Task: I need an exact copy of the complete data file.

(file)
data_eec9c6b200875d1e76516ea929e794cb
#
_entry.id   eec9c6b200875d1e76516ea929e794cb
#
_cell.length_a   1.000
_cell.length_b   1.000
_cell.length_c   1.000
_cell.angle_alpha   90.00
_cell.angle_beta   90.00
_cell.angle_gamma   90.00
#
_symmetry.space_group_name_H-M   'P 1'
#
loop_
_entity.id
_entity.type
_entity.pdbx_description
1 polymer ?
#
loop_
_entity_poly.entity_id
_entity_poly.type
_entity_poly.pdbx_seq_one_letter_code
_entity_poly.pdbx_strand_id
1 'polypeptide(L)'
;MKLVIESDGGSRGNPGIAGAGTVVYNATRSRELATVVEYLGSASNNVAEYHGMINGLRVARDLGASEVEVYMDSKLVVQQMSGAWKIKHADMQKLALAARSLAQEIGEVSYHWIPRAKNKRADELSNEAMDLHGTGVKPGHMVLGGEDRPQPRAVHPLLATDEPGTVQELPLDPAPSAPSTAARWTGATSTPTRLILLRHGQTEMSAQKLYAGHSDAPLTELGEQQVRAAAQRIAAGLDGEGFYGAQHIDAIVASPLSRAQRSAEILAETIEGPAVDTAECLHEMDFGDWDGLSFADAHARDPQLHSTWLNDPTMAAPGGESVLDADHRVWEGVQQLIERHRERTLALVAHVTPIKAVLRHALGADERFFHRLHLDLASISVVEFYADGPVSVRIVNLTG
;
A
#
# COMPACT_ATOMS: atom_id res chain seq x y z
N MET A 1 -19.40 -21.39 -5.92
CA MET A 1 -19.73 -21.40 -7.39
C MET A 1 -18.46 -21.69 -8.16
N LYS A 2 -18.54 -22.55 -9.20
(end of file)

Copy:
data_eec9c6b200875d1e76516ea929e794cb
#
_entry.id   eec9c6b200875d1e76516ea929e794cb
#
_cell.length_a   1.000
_cell.length_b   1.000
_cell.length_c   1.000
_cell.angle_alpha   90.00
_cell.angle_beta   90.00
_cell.angle_gamma   90.00
#
_symmetry.space_group_name_H-M   'P 1'
#
loop_
_entity.id
_entity.type
_entity.pdbx_description
1 polymer ?
#
loop_
_entity_poly.entity_id
_entity_poly.type
_entity_poly.pdbx_seq_one_letter_code
_entity_poly.pdbx_strand_id
1 'polypeptide(L)'
;MKLVIESDGGSRGNPGIAGAGTVVYNATRSRELATVVEYLGSASNNVAEYHGMINGLRVARDLGASEVEVYMDSKLVVQQMSGAWKIKHADMQKLALAARSLAQEIGEVSYHWIPRAKNKRADELSNEAMDLHGTGVKPGHMVLGGEDRPQPRAVHPLLATDEPGTVQELPLDPAPSAPSTAARWTGATSTPTRLILLRHGQTEMSAQKLYAGHSDAPLTELGEQQVRAAAQRIAAGLDGEGFYGAQHIDAIVASPLSRAQRSAEILAETIEGPAVDTAECLHEMDFGDWDGLSFADAHARDPQLHSTWLNDPTMAAPGGESVLDADHRVWEGVQQLIERHRERTLALVAHVTPIKAVLRHALGADERFFHRLHLDLASISVVEFYADGPVSVRIVNLTG
;
A
#
# COMPACT_ATOMS: atom_id res chain seq x y z
N MET A 1 -19.40 -21.39 -5.92
CA MET A 1 -19.73 -21.40 -7.39
C MET A 1 -18.46 -21.69 -8.16
N LYS A 2 -18.54 -22.55 -9.20